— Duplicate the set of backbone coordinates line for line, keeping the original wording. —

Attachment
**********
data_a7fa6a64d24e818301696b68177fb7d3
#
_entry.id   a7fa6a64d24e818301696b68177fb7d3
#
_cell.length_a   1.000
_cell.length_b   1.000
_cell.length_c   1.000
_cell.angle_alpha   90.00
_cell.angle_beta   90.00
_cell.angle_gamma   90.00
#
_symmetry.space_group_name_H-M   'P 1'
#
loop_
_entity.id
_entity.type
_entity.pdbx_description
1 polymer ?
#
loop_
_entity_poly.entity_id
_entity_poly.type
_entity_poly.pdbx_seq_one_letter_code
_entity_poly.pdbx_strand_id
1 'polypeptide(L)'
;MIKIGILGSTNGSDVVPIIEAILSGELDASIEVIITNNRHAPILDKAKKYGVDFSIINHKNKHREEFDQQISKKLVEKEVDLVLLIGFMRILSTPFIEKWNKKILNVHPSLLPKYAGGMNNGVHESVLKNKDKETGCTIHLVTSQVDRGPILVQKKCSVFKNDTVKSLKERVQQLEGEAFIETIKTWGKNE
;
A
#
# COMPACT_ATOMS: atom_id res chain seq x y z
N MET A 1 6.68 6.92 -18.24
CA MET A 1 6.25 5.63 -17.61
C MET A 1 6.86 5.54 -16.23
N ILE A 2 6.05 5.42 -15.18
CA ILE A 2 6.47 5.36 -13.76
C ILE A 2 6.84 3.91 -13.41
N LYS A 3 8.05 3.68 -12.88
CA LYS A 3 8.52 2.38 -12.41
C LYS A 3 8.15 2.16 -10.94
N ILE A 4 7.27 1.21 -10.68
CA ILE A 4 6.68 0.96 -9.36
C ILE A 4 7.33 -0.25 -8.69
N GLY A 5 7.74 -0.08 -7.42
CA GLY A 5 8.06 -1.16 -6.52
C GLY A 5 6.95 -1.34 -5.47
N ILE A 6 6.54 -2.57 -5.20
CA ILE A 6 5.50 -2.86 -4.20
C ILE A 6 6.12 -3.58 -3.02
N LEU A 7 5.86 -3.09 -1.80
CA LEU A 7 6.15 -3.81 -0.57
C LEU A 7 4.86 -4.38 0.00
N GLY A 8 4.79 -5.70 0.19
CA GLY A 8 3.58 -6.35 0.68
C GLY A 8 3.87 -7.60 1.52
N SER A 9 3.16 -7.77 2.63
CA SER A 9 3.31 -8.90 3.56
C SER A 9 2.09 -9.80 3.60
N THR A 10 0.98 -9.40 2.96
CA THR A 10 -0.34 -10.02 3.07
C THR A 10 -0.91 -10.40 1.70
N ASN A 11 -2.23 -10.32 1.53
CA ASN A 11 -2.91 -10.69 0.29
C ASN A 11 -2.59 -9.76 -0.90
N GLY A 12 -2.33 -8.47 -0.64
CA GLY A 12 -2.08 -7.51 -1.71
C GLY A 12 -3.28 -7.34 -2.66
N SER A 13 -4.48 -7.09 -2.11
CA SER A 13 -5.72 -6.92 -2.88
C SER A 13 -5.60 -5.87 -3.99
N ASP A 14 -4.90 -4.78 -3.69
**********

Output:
data_a7fa6a64d24e818301696b68177fb7d3
#
_entry.id   a7fa6a64d24e818301696b68177fb7d3
#
_cell.length_a   1.000
_cell.length_b   1.000
_cell.length_c   1.000
_cell.angle_alpha   90.00
_cell.angle_beta   90.00
_cell.angle_gamma   90.00
#
_symmetry.space_group_name_H-M   'P 1'
#
loop_
_entity.id
_entity.type
_entity.pdbx_description
1 polymer ?
#
loop_
_entity_poly.entity_id
_entity_poly.type
_entity_poly.pdbx_seq_one_letter_code
_entity_poly.pdbx_strand_id
1 'polypeptide(L)'
;MIKIGILGSTNGSDVVPIIEAILSGELDASIEVIITNNRHAPILDKAKKYGVDFSIINHKNKHREEFDQQISKKLVEKEVDLVLLIGFMRILSTPFIEKWNKKILNVHPSLLPKYAGGMNNGVHESVLKNKDKETGCTIHLVTSQVDRGPILVQKKCSVFKNDTVKSLKERVQQLEGEAFIETIKTWGKNE
;
A
#
# COMPACT_ATOMS: atom_id res chain seq x y z
N MET A 1 6.68 6.92 -18.24
CA MET A 1 6.25 5.63 -17.61
C MET A 1 6.86 5.54 -16.23
N ILE A 2 6.05 5.42 -15.18
CA ILE A 2 6.47 5.36 -13.76
C ILE A 2 6.84 3.91 -13.41
N LYS A 3 8.05 3.68 -12.88
CA LYS A 3 8.52 2.38 -12.41
C LYS A 3 8.15 2.16 -10.94
N ILE A 4 7.27 1.21 -10.68
CA ILE A 4 6.68 0.96 -9.36
C ILE A 4 7.33 -0.25 -8.69
N GLY A 5 7.74 -0.08 -7.42
CA GLY A 5 8.06 -1.16 -6.52
C GLY A 5 6.95 -1.34 -5.47
N ILE A 6 6.54 -2.57 -5.20
CA ILE A 6 5.50 -2.86 -4.20
C ILE A 6 6.12 -3.58 -3.02
N LEU A 7 5.86 -3.09 -1.80
CA LEU A 7 6.15 -3.81 -0.57
C LEU A 7 4.86 -4.38 0.00
N GLY A 8 4.79 -5.70 0.19
CA GLY A 8 3.58 -6.35 0.68
C GLY A 8 3.87 -7.60 1.52
N SER A 9 3.16 -7.77 2.63
CA SER A 9 3.31 -8.90 3.56
C SER A 9 2.09 -9.80 3.60
N THR A 10 0.98 -9.40 2.96
CA THR A 10 -0.34 -10.02 3.07
C THR A 10 -0.91 -10.40 1.70
N ASN A 11 -2.23 -10.32 1.53
CA ASN A 11 -2.91 -10.69 0.29
C ASN A 11 -2.59 -9.76 -0.90
N GLY A 12 -2.33 -8.47 -0.64
CA GLY A 12 -2.08 -7.51 -1.71
C GLY A 12 -3.28 -7.34 -2.66
N SER A 13 -4.48 -7.09 -2.11
CA SER A 13 -5.72 -6.92 -2.88
C SER A 13 -5.60 -5.87 -3.99
N ASP A 14 -4.90 -4.78 -3.69